West Midlands Ambulance Service sued over bowel death
The family of a woman who died when her bowel burst, hours after paramedics decided not to take her to hospital, is suing West Midlands Ambulance Service.
A paramedic admitted in an inquest he had failed to do a routine check on Lynda Gower that would have shown she needed hospital treatment.
Her husband said he was "shocked" the coroner ruled she had died of natural causes when the evidence suggested it was likely she would have survived.
The ambulance service has apologised.
Mrs Gower, 63, from Redditch, started feeling unwell on Christmas Day in 2017. She saw her GP on 27 December, who diagnosed gastroenteritis, but by 28 December she had not been to the toilet and had been vomiting for three days.
An inquest heard by Worcestershire coroner Geraint Williams was told an ambulance was called and arrived within three minutes. Paramedic Jake Cluely told the hearing Mrs Gower had a pain score of nine out of 10 but that he failed to calculate a National Early Warning Score (NEWS), which is a tool used to improve the detection and response to clinical deterioration in patients.
He was unable to tell the hearing why he had not done it.
The NEWS score of seven would have indicated she should be taken to the hospital. However, Mrs Gower was instead given intravenous fluids and pain relief and advised about medication for constipation and vomiting. She was told to call 999 if she deteriorated.
"She was in a lot of pain, she could hardly speak. She wasn't moving," her husband Ray said.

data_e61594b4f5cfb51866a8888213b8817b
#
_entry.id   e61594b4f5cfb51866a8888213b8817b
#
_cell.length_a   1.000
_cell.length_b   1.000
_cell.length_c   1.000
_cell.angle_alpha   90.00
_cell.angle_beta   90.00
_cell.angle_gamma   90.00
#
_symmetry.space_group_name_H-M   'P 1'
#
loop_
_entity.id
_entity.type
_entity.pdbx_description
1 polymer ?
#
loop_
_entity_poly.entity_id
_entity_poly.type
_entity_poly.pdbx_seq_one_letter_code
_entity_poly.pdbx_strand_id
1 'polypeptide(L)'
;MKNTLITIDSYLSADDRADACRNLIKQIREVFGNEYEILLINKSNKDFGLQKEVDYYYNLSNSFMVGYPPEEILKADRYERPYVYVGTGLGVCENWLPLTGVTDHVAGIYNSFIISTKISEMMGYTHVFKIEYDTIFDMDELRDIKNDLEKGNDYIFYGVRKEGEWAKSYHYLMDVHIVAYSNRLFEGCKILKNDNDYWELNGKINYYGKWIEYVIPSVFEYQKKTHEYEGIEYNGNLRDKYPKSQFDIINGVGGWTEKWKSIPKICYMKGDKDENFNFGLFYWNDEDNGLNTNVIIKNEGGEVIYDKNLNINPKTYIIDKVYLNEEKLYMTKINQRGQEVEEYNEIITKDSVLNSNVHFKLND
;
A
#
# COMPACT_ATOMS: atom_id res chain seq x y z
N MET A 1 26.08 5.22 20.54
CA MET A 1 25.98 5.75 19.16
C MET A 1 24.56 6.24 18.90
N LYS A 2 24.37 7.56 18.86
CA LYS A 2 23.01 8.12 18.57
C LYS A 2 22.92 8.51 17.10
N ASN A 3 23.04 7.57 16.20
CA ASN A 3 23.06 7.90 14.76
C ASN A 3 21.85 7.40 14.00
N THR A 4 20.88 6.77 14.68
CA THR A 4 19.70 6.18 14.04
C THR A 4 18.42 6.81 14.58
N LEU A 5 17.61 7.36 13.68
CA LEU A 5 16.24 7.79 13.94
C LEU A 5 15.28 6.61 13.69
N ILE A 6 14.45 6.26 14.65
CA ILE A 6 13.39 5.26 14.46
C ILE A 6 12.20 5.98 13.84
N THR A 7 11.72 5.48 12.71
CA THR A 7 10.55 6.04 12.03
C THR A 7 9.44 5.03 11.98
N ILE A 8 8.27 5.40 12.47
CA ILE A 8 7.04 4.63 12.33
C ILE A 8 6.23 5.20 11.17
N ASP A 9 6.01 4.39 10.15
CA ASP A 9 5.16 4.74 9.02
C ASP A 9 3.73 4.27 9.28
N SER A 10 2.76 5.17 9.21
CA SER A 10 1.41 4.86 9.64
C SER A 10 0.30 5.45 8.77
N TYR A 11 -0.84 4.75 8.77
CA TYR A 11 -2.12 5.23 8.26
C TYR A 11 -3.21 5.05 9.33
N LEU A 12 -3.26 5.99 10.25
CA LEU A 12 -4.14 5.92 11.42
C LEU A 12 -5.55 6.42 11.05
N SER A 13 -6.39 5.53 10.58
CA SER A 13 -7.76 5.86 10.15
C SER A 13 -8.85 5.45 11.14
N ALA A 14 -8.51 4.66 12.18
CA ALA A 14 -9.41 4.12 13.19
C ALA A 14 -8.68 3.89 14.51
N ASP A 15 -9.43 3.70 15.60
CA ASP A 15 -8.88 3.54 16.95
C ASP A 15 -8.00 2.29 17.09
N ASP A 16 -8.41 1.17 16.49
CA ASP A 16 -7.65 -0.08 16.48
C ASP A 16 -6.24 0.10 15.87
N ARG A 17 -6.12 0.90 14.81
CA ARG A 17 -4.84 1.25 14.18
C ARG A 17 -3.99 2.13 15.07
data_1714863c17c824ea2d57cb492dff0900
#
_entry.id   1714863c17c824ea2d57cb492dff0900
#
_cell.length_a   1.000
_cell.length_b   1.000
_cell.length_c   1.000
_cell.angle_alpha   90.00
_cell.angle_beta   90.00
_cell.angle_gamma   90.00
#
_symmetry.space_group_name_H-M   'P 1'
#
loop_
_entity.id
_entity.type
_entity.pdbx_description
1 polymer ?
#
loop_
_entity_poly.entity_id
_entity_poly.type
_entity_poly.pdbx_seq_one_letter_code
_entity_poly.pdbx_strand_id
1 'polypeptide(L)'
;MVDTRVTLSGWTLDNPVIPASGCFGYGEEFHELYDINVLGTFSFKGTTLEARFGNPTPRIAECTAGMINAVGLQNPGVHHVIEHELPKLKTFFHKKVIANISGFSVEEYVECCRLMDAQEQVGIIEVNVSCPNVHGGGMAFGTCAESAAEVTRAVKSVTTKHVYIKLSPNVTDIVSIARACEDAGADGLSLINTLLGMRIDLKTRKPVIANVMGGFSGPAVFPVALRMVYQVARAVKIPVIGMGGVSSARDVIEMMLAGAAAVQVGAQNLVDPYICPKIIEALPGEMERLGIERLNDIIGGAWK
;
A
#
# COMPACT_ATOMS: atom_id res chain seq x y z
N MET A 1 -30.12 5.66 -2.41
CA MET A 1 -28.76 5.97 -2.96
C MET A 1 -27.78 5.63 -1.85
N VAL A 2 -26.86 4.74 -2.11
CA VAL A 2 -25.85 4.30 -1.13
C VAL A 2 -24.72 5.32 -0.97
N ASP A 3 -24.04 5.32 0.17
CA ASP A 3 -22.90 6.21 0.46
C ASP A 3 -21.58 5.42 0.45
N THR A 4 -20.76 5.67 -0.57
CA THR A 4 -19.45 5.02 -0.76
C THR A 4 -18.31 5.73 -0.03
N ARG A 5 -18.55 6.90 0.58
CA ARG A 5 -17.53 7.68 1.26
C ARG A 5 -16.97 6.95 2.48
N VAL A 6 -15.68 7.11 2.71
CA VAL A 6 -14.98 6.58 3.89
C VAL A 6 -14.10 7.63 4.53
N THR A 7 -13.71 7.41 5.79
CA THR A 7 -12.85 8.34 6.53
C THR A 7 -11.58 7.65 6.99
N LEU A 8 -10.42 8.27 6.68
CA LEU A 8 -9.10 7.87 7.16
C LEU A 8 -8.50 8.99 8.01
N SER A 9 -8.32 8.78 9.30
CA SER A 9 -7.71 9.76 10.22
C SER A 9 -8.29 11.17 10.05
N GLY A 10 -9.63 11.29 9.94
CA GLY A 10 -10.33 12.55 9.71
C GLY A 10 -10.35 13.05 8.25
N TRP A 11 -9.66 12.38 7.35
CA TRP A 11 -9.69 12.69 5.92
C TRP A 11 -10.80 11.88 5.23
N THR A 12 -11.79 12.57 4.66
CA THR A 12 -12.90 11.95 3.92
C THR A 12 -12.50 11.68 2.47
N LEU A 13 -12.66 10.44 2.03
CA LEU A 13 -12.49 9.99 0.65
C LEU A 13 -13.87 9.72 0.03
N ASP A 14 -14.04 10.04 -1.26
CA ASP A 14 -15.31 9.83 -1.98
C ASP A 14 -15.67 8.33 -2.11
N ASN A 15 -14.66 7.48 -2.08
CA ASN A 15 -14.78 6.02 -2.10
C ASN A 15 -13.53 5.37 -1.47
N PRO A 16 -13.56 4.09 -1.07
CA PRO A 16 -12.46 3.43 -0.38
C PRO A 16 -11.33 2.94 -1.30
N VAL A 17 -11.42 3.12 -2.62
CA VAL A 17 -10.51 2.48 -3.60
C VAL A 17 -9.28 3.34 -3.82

Later that day, Mrs Gower went into cardiac arrest at home. Emergency services were called and she was taken to the Queen Elizabeth Hospital in Birmingham, where she died.
The inquest heard she had a twisted bowel that had ruptured. Surgeon Dr Benjamin Tan told the court if it had been treated before it burst, it was more likely than not she would have lived.
But, summing up, Mr Williams said there could be no criticism of the paramedics and recorded a conclusion of natural causes.
Mr Gower said: "I actually thought he conducted the inquest quite well. We got towards the end and I thought 'ah well he's picked up on everything that's gone on, there won't be a problem here', so when I got the summing up he gave, there was a big shock."
Following the inquest, Mr Gower sought legal advice. He now has reports from three expert witnesses who have indicated Mrs Gower should have been taken to hospital and, if operated on before her bowel perforated, she would have lived.
He is taking legal action against West Midlands Ambulance Service.
His lawyer, Kashmir Uppal, said: "These failings are failings in basic care. The NEWS assessment tool is there to identify patients who are at risk and then to use that assessment tool which is a simple tool to use to admit to hospital."
In a statement West Midlands Ambulance Service said the findings of an internal investigation into the care provided to Mrs Gower were presented at the inquest.
"We accepted that the care did not meet the standards expected for which we are very sorry. We have provided her family with a copy of the report," it said.
"We would once again like to offer our condolences to her family."
The legal claim is being dealt with by NHS Resolution.
Mr Williams has since retired. In a statement, the new senior coroner for Worcestershire, David Reid, said: "I have no power to reopen an inquest or to reconsider the evidence heard or the conclusions reached.
"In those circumstances it would not be right for me or for the coroner who heard the inquest to enter into any correspondence."